It’s about the animals on a weekend escape to Orange County’s canyon country
Beyond the strip malls and waterfront mansions lies an Orange County that seems concerned about neither of those things. Instead, OC’s canyon country is about enjoying the California landscape, getting to know animals — its natives and its imports — chowing down on a good steak and feeling the wind in your hair or watching others feel the wind in theirs. The tab for this June getaway: $182 for one hotel night, $95 for a steak dinner for two; and $36 in admissions.
I just needed a place to sleep for one night, and what better place than a hotel in a business park at the end of the week? Answer: a business hotel that doesn’t charge $32 a night for self-parking. Still, the Irvine Marriott was clean, quiet and comfortable, which is what you need in a crash pad.
I picked up my friend Gary and headed for Orange County’s canyons, eager to ferret out the secrets tucked away in these canyons, including two wildlife preserves and the 4,500-acre O’Neill Regional Park, which spans Trabuco and Live Oak canyons. Lunch was a turkey sandwich eaten under an oak tree, so I felt no guilt about a steak dinner at Trabuco Oaks Steakhouse, which prides itself on its no-necktie policy. The cut-off remnants of neckwear have become part of the restaurant’s decor, including one from 1979 said to have belonged to former President Nixon. My 8-ounce sirloin ($26) went well with a skillet of hot button mushrooms, and Gary seemed happy with his 8-ounce filet ($36). Best steak we ever had? Not quite, but it was far more succulent than that turkey sandwich.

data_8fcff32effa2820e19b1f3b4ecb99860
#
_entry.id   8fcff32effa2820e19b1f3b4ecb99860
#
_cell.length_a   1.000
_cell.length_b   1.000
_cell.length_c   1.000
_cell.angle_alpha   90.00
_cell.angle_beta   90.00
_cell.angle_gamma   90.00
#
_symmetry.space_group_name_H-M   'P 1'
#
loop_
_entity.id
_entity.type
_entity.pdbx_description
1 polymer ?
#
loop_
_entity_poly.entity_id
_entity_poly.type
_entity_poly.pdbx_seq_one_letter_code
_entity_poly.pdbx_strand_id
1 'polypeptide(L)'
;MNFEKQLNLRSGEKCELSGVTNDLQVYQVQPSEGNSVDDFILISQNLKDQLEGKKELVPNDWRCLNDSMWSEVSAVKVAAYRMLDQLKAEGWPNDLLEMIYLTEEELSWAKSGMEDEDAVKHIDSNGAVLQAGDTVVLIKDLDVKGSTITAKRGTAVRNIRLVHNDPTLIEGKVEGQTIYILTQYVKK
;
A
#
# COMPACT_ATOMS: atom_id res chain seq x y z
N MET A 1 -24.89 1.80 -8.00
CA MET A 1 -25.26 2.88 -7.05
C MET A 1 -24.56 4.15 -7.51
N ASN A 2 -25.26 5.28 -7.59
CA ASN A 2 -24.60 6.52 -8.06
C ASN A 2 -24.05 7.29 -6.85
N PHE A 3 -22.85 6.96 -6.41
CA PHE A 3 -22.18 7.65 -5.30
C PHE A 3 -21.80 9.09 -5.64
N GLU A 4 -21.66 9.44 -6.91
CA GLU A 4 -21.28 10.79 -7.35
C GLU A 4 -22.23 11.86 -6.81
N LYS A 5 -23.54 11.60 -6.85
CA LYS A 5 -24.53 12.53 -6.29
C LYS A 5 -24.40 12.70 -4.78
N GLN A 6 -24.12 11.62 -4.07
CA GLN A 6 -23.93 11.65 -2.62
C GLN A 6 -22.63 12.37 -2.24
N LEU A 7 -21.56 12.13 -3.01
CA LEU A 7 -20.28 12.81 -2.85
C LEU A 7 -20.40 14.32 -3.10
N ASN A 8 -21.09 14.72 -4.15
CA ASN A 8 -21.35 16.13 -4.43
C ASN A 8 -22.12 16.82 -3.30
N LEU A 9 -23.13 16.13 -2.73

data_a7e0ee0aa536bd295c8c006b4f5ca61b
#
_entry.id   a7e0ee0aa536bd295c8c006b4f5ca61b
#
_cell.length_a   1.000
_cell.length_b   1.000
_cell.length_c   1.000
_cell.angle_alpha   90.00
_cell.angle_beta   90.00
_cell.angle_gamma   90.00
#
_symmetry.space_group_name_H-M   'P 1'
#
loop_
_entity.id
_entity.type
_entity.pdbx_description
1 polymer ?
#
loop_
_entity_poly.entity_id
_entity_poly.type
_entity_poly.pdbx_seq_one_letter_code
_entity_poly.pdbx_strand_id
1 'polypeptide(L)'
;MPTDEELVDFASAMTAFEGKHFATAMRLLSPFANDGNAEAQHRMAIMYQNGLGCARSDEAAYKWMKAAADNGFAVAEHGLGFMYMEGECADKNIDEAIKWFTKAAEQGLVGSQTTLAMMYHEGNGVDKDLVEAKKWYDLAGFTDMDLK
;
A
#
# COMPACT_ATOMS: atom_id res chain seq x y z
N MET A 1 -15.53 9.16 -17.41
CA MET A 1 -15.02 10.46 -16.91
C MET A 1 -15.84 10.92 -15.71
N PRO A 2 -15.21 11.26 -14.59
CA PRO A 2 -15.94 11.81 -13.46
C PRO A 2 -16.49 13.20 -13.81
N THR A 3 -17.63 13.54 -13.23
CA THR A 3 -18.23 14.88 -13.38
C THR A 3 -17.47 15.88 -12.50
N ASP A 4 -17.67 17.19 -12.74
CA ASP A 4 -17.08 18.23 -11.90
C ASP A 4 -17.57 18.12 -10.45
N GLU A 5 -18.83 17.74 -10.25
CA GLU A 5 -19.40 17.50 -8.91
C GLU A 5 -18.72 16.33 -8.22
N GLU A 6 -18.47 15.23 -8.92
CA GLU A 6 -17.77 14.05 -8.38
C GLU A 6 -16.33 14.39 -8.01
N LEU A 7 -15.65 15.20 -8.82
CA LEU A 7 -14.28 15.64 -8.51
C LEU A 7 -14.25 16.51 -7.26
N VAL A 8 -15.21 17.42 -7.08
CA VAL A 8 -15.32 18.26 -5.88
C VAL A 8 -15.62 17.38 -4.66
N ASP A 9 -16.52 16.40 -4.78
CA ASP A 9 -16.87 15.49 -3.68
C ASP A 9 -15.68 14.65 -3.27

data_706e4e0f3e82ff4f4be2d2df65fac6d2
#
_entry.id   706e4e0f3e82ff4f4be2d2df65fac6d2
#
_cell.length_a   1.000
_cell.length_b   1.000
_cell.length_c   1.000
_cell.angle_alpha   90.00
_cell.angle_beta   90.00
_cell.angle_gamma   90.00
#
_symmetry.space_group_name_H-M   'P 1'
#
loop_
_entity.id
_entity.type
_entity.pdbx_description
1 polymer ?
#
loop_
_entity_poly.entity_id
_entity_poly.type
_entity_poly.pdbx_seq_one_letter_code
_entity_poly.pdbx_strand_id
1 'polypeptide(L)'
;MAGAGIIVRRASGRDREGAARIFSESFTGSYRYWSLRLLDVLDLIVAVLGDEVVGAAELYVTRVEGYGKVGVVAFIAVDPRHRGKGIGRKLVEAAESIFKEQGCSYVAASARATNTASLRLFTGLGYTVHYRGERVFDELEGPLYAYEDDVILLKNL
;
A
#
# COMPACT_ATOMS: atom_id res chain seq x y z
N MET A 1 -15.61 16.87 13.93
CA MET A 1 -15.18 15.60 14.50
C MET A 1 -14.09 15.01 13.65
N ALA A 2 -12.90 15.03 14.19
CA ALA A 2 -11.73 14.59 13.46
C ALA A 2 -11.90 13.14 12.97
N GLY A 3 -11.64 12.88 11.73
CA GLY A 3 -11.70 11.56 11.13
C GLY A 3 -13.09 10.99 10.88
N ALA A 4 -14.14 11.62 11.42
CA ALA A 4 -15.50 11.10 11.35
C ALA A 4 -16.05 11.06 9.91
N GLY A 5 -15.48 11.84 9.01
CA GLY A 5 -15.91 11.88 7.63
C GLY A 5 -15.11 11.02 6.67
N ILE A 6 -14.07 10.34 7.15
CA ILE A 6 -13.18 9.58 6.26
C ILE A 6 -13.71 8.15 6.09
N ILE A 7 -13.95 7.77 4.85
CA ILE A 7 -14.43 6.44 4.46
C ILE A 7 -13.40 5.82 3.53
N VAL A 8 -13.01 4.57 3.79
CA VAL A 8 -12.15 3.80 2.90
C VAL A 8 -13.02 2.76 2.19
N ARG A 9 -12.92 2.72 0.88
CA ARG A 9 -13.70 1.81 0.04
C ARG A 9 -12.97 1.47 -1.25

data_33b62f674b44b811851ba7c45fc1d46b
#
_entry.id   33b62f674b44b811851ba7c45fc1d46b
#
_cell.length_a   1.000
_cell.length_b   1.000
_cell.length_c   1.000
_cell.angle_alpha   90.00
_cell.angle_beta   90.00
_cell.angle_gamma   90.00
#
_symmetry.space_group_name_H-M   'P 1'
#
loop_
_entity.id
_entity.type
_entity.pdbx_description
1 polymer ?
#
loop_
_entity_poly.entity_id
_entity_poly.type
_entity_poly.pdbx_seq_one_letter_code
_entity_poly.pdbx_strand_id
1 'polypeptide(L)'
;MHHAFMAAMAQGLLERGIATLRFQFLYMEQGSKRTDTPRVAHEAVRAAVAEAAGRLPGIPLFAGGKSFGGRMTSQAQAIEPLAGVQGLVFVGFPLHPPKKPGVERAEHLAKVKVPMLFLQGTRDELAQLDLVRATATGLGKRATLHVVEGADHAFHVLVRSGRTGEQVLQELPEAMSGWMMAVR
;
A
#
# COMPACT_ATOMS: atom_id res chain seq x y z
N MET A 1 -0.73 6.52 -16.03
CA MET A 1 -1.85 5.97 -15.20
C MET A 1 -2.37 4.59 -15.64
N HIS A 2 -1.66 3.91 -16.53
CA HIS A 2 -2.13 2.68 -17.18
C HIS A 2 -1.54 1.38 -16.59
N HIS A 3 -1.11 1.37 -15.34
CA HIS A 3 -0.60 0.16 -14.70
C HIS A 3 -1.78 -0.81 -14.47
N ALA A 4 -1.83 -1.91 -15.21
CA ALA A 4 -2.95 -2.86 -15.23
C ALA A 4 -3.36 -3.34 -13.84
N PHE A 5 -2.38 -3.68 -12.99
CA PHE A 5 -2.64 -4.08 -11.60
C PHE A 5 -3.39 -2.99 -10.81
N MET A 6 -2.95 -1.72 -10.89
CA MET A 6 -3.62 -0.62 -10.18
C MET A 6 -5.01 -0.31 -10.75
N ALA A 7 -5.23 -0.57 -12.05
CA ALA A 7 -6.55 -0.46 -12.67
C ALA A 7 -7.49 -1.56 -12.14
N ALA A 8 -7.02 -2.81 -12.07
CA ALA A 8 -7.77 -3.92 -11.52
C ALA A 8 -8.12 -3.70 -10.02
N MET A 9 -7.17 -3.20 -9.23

Animals! Getting a chance to see animals of many stripes was a surprise. Tucker Wildlife Sanctuary in Modjeska Canyon, owned and operated by Cal State Fullerton and celebrating its 90th year, is designed to give visitors a glimpse of some of California’s native species, including Henry, a Mojave Desert tortoise (hibernating for another month). Red-eared slider turtles sunbathed lazily in a koi pond, and hummingbirds sought nectar from about two dozen feeders. Rancho Las Lomas is a private residence and an events space, but also on its grounds is Rancho Wildlife Foundation. Here, you’ll find parrots, macaws, foxes, servals and zebras. The showstopper is Lily, a white tiger rescued from the Midwest. Lily’s beautiful face and blue eyes make it easy to forget one thing, our guide told us: You look at her as a big cuddly cat, and she looks at you as dinner.
THE LESSON LEARNED
If you’re a motorcyclist, you undoubtedly know Cook’s Corner, a bar and restaurant at Santiago and Live Oak Canyon roads that bikers frequent. The canyon roads are a draw so you will hear their mighty roar. What might be a respite from urban annoyances isn’t always, but it is fun to see the variety of rides and their owners.
Irvine Marriott, 18000 Von Karman Ave., Irvine; (949) 553-0100. Wheelchair accessible.
Trabuco Oaks Steakhouse, 20782 Trabuco Oaks Drive, Trabuco Canyon; (949) 586-0722. Mains, which include non-beef options, from $12. Wheelchair accessible.
Tucker Wildlife Sanctuary, 29322 Modjeska Canyon Road, Silverado; (714) 649-2760. Paths in the sanctuary are wheelchair accessible. Suggested donation $3.
Rancho Las Lomas, 19191 Lawrence Canyon, Silverado; (949) 888-3080. Valet parking $8; walking tours $15. Wheelchair accessible.
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